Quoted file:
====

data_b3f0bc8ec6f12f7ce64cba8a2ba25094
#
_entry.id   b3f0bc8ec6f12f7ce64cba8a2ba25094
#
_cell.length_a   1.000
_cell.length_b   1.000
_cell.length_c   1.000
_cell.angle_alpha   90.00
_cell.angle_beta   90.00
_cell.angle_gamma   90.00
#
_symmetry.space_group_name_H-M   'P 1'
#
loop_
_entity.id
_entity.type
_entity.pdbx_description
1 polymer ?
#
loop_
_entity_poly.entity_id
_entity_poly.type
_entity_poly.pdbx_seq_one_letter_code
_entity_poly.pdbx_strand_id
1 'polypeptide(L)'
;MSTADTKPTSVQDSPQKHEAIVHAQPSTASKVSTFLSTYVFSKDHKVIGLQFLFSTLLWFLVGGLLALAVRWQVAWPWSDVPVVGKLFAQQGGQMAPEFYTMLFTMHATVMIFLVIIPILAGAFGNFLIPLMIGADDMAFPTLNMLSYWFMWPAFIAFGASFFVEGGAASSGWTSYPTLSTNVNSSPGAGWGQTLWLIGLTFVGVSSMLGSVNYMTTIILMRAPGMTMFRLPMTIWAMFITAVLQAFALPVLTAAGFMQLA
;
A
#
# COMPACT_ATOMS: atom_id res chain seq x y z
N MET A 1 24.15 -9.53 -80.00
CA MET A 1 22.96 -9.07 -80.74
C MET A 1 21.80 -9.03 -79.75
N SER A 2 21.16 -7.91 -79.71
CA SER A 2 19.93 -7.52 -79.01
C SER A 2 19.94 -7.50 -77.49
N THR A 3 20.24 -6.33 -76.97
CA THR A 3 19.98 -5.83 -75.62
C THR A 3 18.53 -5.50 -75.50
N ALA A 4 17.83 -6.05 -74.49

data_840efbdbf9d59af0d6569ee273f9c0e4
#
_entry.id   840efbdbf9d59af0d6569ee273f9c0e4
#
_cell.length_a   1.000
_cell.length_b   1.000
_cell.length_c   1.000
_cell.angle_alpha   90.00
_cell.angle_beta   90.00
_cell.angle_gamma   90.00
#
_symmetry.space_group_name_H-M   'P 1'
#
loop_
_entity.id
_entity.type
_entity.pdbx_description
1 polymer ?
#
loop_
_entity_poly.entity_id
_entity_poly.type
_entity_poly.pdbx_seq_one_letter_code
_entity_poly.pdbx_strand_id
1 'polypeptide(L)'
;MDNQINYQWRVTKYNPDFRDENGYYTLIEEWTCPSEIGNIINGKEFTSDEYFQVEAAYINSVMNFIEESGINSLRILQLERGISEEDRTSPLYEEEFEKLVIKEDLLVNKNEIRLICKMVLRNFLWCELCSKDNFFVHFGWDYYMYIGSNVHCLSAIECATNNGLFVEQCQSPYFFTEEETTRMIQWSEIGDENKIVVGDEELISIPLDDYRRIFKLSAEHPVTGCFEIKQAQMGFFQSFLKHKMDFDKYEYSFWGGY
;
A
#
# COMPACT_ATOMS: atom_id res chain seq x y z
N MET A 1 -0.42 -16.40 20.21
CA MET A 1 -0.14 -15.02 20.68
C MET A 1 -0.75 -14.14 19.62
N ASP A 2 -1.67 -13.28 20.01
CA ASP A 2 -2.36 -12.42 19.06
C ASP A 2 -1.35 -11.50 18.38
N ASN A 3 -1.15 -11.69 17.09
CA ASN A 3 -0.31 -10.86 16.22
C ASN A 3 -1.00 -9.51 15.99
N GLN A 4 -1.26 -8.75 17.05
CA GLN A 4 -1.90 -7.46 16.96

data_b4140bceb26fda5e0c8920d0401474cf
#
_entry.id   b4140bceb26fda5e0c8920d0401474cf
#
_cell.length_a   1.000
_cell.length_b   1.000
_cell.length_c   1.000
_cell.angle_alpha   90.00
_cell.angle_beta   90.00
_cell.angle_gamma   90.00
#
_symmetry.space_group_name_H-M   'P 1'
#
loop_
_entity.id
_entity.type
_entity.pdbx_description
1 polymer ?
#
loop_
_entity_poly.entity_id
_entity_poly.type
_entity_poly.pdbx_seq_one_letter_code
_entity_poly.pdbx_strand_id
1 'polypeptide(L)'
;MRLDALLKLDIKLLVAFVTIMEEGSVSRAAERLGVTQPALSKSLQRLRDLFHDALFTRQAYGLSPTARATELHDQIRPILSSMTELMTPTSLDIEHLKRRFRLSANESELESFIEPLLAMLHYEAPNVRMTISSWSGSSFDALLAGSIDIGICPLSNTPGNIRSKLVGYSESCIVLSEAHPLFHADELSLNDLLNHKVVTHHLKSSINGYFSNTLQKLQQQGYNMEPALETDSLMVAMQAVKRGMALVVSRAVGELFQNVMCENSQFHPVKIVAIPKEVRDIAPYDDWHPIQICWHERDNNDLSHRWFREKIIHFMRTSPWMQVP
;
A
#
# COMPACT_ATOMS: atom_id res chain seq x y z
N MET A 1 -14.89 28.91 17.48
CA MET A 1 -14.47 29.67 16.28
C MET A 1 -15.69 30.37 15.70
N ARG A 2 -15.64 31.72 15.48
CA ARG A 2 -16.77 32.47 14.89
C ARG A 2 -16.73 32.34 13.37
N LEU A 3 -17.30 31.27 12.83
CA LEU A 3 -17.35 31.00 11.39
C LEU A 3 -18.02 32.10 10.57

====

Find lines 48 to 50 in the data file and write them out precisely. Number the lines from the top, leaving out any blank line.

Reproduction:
_cell.angle_alpha   90.00
_cell.angle_beta   90.00
_cell.angle_gamma   90.00